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Behold little Ziggy! This tiny Choloepus was rescued August 6 in a Limón Province village with a bad reputation for trouble. Ziggy’s mother was killed by dogs, an all too-common occurrence in Costa Rica. Whether dogs are pampered pets or sentries for illegal activity, their canine instinct usually classifies sloths as prey. Though orphaned as a result of the attack, baby Ziggy was saved by the dogs’ owners. They called us and, in turn, we enlisted the help of MINAE for this rescue. While Ziggy did not have injuries related to the attack, he was suffering from a tenacious fungal skin condition that causes lesions and patchy hair loss. Fungal infections are notoriously challenging: they take quite some time to eradicate, then even longer for the skin and hair to heal. Just under three months later, Ziggy is doing much better under our care in the NICU. You may notice the bare path under his chin in the video—this is greatly improved from when he arrived. In his intake medical exam, he weighed 580g (1.28 lb) and now, thanks to his good appetite, he weighs 665g (1.47 lb).

Since our first sloth rescue in 1992, we have always aimed to act in the best interest of the sloths of Costa Rica. For over two decades there were no other sloth-only rescue facilities in the world. With so little known about these enigmatic mammals, we basically taught ourselves how to care for them. We expanded when more sloths required rescuing due to development of land for habitation and infrastructure. We have worked closely with the Costa Rican government to ensure we are providing the best possible care within our self-funded means.

Right now the core issue for us is the release of rescued infant sloths. While earlier this year we were working on a protocol for hand-raised sloths, this initiative was recently placed on hold. Our concern: Sloths that are hand-raised due to their mothers’ death or disappearance do not have the life skills to be released into the wild. They do not innately know which trees to forage or what naturally-occurring dangers (such as rivers and hornets’ nests) to avoid. Unlike newly-hatched sea turtles that inherit distinct survival skills, newborn mammals learn survival skills and self-sufficiency from their mothers. Wild baby sloths spend months with their mothers observing the choices they make. If this cycle is interrupted (most often due to human encroachment in their habitat), there is no other way for the baby to learn what it needs to take care of itself.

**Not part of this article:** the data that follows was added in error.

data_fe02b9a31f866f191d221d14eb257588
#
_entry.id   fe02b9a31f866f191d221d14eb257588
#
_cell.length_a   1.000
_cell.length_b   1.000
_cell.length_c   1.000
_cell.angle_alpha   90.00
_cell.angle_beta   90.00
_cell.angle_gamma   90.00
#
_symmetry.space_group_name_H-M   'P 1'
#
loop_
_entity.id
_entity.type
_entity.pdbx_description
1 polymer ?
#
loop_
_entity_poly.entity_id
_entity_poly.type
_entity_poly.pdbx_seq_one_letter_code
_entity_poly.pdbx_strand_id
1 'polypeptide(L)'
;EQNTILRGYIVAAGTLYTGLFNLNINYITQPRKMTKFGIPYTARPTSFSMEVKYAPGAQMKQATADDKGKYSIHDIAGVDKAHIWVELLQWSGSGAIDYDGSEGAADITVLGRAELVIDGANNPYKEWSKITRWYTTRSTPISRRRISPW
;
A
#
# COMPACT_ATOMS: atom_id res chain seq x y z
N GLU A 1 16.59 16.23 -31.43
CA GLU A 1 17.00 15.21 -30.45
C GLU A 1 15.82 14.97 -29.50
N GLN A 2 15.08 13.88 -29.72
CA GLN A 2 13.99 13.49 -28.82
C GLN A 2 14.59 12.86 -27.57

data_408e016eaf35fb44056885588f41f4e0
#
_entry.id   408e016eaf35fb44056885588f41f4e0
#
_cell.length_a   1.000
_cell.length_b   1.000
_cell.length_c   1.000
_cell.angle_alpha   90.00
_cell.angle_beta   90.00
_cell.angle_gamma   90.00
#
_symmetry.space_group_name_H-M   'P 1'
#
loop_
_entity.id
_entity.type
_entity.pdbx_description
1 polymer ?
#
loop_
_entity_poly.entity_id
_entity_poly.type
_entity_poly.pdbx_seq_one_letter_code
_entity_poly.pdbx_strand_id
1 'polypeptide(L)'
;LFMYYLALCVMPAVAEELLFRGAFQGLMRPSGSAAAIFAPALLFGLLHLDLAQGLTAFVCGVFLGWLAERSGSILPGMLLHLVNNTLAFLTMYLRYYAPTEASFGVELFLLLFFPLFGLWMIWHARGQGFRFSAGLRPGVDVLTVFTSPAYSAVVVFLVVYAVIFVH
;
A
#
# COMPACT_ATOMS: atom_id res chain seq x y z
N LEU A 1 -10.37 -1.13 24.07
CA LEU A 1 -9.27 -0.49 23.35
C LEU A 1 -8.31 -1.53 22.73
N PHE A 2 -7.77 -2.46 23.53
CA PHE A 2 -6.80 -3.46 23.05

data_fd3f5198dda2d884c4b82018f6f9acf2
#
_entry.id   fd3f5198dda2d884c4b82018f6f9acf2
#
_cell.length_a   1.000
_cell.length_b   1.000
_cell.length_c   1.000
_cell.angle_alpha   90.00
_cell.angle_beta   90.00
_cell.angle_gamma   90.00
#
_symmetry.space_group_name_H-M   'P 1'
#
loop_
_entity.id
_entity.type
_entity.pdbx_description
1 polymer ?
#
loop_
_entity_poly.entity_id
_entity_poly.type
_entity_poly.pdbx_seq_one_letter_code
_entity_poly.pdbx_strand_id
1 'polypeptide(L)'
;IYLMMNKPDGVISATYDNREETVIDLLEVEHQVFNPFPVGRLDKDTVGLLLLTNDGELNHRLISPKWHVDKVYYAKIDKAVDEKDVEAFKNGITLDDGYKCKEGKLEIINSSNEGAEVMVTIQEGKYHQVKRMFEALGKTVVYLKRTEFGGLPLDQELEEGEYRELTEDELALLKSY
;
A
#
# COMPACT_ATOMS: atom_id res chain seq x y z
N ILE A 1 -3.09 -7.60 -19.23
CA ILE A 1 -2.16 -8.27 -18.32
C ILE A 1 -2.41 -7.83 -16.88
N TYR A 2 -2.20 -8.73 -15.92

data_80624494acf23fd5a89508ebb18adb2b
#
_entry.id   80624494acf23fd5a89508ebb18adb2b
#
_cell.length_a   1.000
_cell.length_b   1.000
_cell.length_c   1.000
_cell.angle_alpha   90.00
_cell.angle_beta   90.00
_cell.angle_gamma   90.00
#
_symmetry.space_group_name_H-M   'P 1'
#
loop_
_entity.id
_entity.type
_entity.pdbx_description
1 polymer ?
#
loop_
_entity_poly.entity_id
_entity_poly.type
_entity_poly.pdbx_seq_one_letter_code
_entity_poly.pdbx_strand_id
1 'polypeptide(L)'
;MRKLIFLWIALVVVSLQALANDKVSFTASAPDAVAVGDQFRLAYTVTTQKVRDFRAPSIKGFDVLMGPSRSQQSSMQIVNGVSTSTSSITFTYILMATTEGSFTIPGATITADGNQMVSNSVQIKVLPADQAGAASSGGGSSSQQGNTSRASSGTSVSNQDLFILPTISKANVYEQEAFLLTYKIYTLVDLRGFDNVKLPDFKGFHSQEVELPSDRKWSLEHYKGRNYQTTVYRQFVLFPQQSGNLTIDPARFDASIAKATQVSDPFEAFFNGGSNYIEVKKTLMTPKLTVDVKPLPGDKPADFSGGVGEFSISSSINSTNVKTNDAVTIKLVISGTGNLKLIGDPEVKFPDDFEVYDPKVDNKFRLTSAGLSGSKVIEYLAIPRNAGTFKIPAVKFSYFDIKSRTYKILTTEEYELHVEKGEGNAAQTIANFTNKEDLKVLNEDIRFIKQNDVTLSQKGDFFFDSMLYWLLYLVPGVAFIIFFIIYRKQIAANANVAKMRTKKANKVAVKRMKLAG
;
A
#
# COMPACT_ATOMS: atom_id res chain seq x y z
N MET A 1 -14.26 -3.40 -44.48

Another problematic facet is abandonment due to health deficiencies. When sloth mothers, like other wild animals, observe/sense a deficiency in their offspring many instinctively abandon it—removing it from the gene pool (Darwinism). As rescuers, we try to save the baby from dying, but the conundrum arises when considering it for release: is it safe to reintroduce these “deficient” sloths back into wild sloth populations?

We are currently involved in a massive genetics study with Swansea University (UK) PhD candidate Rebecca Cliffe in collaboration with renowned geneticist Dr. Sofia Consuegra. This study will provide invaluable data on sloth species and the potential of subspecies as well as genetic diversity—their findings are vital for the success of a release program. We are not the only ones dealing with the genetic reintroduction issue. Scientists just recently raised concerns about the alarming ramifications of mixing genetically distinct populations with the release of more than 90 rehabilitated orangutans into the wilds of Borneo. For full information, please refer to Dr. Graham Banes’ paper here.

Sweeping statements (made by others) that almost all rescued infant sloths can be safely released has absolutely no scientific or historical data to support such actions, and releasing them without monitoring would constitute inhumane treatment and potentially wreak havoc within their gene pool.

We recently ordered small, lightweight GPS tracking collars that will provide us essential data about the success rates of rescued sloths released back to the wild. We are looking to collaborate with educational institutions and scientists in Costa Rica or elsewhere who can provide the requisite expertise and background to create and implement a genetically acceptable and humane release program. If you have input or interest, please email release@SlothSanctuary.com

Addenda: Fascinating video featuring Dr. Sarah Bexell discussing the essential survival skills that giant panda babies can only get from their mothers if allowed the proper time together. This parallels our assertion that baby sloths can only learn life skills from their mothers. If orphaned or abandoned, the sloth does not know how to survive on its own. This is why many sloths that were hand-reared cannot be humanely released. At about 16:50 minutes into Dr. Bexell’s lecture, she talks about reintroducing mammals to the wild: